The brand is well signposted outside and throughout, making it difficult for customers to miss the freshly-baked pastries and sandwiches on offer.
However, with the Greggs name comes great responsibility. Food to go manager Will Clark has to adhere to very strict guidelines in the operation, right down to how to make a Greggs-quality sandwich. To ensure that he sticks to these guidelines, the site is visited monthly, a more frequent check-up than at normal Greggs sites.
“I can understand why they are strict about the model, as it’s their name and reputation,” says Will. “There are a lot of rules and procedures to follow, but it’s all for good reason and for the benefit of the store.”
Alongside the franchise partnership, the store has been on a promotional drive, keen to make sure that shoppers know about the value it offers. Windows and shelves are adorned with bright red POS material showing all of the offers and the new 50p bay, which Spar hopes will replace the pound as the new attractive price point for customers.
With the changes to the site and space given up to cater for new promotions, some categories had to be cut back. Newspapers and magazines was one of the casualties, but has bounced back despite being reduced from 3m to 2m. “Its location closer to the front of the store means it’s in the public view more and sales have increased, especially in children’s magazines,” says Stacey.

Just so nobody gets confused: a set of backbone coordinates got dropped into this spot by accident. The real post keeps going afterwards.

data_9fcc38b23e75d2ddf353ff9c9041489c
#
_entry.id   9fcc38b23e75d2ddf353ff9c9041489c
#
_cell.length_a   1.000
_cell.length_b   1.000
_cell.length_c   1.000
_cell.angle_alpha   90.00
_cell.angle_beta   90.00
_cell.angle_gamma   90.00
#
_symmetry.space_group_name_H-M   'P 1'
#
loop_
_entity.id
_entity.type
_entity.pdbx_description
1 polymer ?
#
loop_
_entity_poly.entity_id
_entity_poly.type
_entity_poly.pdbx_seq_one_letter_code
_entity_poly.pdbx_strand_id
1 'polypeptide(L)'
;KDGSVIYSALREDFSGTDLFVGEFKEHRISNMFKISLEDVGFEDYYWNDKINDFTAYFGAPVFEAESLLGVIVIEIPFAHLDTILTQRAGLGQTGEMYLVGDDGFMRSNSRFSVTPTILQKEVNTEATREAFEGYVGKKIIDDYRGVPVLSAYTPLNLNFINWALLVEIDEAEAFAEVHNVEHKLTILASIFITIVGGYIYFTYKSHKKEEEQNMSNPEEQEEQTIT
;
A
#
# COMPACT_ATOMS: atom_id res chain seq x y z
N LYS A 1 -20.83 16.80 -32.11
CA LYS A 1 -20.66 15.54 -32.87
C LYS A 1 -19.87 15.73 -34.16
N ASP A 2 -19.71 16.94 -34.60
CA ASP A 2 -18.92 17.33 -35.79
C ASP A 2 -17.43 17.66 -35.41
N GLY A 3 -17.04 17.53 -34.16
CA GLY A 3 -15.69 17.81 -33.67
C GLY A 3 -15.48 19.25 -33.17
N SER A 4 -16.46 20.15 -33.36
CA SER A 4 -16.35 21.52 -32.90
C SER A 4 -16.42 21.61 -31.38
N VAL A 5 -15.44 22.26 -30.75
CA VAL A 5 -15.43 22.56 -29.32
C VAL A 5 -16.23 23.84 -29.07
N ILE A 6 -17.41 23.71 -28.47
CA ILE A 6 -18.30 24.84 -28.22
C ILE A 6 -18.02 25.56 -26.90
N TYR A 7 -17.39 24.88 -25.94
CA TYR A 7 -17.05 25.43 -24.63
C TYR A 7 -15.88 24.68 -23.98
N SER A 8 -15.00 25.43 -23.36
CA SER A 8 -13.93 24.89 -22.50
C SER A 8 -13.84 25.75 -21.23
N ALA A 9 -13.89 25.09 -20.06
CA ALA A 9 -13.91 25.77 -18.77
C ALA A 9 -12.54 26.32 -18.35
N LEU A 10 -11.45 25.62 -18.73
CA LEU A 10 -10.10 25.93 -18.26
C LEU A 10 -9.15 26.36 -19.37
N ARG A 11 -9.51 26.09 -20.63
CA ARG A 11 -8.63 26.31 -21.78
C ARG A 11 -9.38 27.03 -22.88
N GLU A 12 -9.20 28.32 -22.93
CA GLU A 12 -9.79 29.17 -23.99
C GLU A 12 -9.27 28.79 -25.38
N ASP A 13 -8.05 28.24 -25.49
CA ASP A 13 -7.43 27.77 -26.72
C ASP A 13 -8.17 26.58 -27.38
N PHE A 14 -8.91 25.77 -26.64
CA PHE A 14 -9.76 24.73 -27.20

One area that wasn’t going to be cut back on, though, was Stacey’s favourite section of the store, the walk-in alcohol chiller.
Even though the beer cave takes up 14m of space, Stacey insists it’s worth it given the popularity of the section. “The beers, wines and spirits section is key to the success of the store and the beer cave helps it stand out,” she says. “During the summer, it’s crammed with people and we spend a lot of time filling it up. I’m not sure why the idea hasn’t been rolled out to other stores, perhaps due to space constraints, but it’s great for us. When we were installing Greggs, one of the options was to remove it, but I fought to keep it in and don’t regret it.”
As well as the beer cave feature, there is an extensive display of red wines and spirits, with the category topped off with a party drinks display as part of yet another initiative that is being trialled at the store by Blakemore.
So have the changes been enough to see off the competition from the Tesco Express? Thankfully so, with the multiple taking its toll at first, but sales recovering in the long term. “There was a novelty factor about it so people went along to see what it was like, but after three or four months we were back to normal trade and we’ve managed to grow sales since then.”
Zero Tolerance Award for Crime Prevention
The judges were impressed by the team’s willingness to pull together in an effort to cut crime in the store. Although the managerial team take ultimate responsibility for the crime-fighting efforts, the entire workforce go out of their way to make the store a safer place in which to shop and work.
The use of technology to record and report crime to the local authorities, with whom they have built up a strong relationship, was also praised.